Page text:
How To Date a Coworker Without Ruining Your Career or Your Relationship

If you haven’t seen this week’s Mindy Project, stop reading immediately if you’re worried about spoilers.

For those of you who have seen it, I’m of two minds about the Mindy/Danny situation, and I hate that we have to wait til April to see how things play out.  On one hand, the two have obvious chemistry and I’m glad the show isn’t making us wait like, seven seasons to see what happens. On the other hand, I really liked their friendship and I’m not sure how I feel about that turning into something more.  Whatever happens, I’m looking forward to seeing it, as the show does a good job of playing with rom com tropes rather than just doing what’s expected.

All that said, regardless of what happens, I am worried about what might happen with the dynamic of the show since Danny and Mindy and everyone else work together.  Dating coworkers is nothing new on TV, but that doesn’t always make it a good idea, on TV or in life.  Every article ever written on dating coworkers will tell you it’s a bad idea, but in the same article will also tell you that 9000% of marriages began as office romances. As someone who’s seen some office romances lead to the altar and others crash and burn, here are my tips for successfully negotiating the treacherous waters of workplace romance.

Consider how it will affect your career.

If this is your summer job waiting tables or folding T-shirts, fine. If this is your job at a company you’re excited about working for and want to build a career at, take a pause.  I’d love to pretend that double standards don’t exist, but they do, so you’re going to want to make absolutely sure people are going to be looking at you as the awesome employee that you are and not think that you’re only working in order to snag a husband, or that you’re getting any preferential treatment because of who you’re dating.  Absolutely never, ever date your boss or anyone you’d want to give you feedback on your next performance review.  Even if it’s someone at your level in another department, you still want to be known as “Sally, who’s killing it in marketing” not “that girl who dates Dave in accounting.”

Know your drama level.

You know how you are in relationships.  You know the level of contact you want, what you’re looking for, you know how you deal with breakups. Now insert all of that into your work environment.  If you’re super chill, perhaps go for it.  If you’re the type who’s going to throw a screaming fit because he forgot your 2 month anniversary, question if that’s something you should be doing at the office.

Make sure you have an outside support network.  

For some people this might not be a problem, but if you derive the majority of your social network from work, adding an office relationship to the mix can be too much –   your friends are at work, your boyfriend is at work, your work is at work.  Make sure you have some sort of non-work outlet for when you need to get away, because venting about work to your coworker who is also your boyfriend can get to be a lot.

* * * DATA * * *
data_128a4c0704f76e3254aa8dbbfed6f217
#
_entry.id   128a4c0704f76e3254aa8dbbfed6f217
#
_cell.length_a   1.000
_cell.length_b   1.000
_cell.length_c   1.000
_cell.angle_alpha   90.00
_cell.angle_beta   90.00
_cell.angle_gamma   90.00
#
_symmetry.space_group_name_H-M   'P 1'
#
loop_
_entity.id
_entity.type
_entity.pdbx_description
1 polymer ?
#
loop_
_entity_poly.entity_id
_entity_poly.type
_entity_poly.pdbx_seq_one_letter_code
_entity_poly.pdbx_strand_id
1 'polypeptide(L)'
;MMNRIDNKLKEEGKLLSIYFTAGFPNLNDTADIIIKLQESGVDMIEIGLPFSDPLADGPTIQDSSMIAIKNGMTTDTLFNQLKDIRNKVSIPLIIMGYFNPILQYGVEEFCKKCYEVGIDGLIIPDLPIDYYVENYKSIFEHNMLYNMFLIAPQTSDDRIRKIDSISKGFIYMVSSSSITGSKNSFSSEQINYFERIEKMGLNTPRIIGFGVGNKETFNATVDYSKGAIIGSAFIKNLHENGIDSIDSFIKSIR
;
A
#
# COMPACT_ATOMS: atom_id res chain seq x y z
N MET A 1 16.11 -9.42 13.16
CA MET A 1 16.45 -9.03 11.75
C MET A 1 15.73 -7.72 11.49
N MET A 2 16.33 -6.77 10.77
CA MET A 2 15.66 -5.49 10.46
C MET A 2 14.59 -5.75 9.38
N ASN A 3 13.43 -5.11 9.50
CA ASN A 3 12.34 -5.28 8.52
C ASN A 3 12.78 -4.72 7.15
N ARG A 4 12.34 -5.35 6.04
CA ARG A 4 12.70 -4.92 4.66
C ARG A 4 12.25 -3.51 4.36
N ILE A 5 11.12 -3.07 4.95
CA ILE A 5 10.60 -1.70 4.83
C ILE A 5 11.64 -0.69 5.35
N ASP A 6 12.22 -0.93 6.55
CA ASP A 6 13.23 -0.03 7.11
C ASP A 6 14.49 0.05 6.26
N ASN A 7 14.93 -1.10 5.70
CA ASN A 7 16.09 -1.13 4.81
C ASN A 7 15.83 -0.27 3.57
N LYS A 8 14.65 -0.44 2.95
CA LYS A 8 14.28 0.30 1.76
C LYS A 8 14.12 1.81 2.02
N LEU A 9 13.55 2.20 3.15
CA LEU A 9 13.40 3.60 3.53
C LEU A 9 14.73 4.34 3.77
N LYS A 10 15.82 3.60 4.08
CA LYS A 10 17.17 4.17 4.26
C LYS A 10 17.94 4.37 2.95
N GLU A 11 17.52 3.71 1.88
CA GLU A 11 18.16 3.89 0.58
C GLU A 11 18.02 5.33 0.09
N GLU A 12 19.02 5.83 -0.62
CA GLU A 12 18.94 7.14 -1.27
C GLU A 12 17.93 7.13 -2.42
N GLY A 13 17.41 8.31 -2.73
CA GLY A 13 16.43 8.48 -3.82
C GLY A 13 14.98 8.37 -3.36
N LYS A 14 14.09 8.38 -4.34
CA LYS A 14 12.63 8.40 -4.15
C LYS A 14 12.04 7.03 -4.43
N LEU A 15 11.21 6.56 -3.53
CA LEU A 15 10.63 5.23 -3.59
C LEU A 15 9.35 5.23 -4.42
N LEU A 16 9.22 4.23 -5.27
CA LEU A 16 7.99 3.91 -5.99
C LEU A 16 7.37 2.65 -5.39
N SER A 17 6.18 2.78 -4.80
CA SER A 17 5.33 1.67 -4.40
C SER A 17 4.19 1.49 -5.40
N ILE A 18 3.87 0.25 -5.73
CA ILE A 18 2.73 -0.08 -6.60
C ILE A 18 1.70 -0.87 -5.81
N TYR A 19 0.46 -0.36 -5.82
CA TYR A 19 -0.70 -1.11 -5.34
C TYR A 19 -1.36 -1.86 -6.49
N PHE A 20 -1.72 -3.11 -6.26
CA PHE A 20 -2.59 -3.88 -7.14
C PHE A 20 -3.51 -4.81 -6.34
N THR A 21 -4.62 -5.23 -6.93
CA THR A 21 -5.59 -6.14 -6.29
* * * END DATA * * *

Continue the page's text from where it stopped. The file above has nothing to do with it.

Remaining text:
Have an exit strategy.

No one wants to consider that things might end when starting a relationship, but in this case, you need to.  If things don’t work out, will you still be able to work with this person?  If you’re the kind of person who can’t stand to so much as see an ex, are you each going to have set hours you can use the cafeteria?

Don’t pretend it’s a secret.

In the early stages of things, you might be tempted to keep your office romance under wraps.  Maybe you want to make sure it’s going somewhere before you reveal your relationship, maybe your company has a strict anti-fraternization policy.  If it’s the latter, you’ve got some hard thinking to do, because here is the thing:  you’re probably terrible at being sneaky.   You may think you’re acting completely professional and no one suspects a thing, but two things are true: people love office gossip, and being in the early stages of a relationship causes your brain to not work properly.  If you don’t have to keep things secret, don’t, because eventually you’ll feel like an idiot when your coworkers are like “Obviously we knew that it wasn’t a coincidence that your cat happened to get sick the exact same long weekend Dave was on that ‘boys trip’ and you both came back on Monday looking super tan and giddy.”

Set boundaries.

So you’ve decided to take the leap and date someone from work.  Now it’s time to figure out where your professional relationship ends and your personal relationship begins.  Ideally you don’t discuss your relationship at the office at all, and you can decide how much work you’re willing to talk about in your free time, but figure out what’s realistic and workable for both of you.

Above all, keep it professional.

Sure it’s cute to make googly eyes at your significant other if you’re Jim and Pam or Leslie and Ben, but you are not.  You’re a person who has to work with other people, and while they know you’re dating someone in the office, they don’t want to watch you kissing in the copy room.  Just keep being awesome at your job, and save the relationship stuff for outside the office.

The fact of the matter is this:  if I could say one word about dating coworkers, it’s “Don’t.”  If I could say two words, they’re “Seriously, don’t.”  However we’re all human and chemistry is a difficult force to contend with, so as long as it’s not going to actually get you fired or completely derail your career aspirations, then go for it, but be smart about it.  I sure hope Mindy and Danny are.

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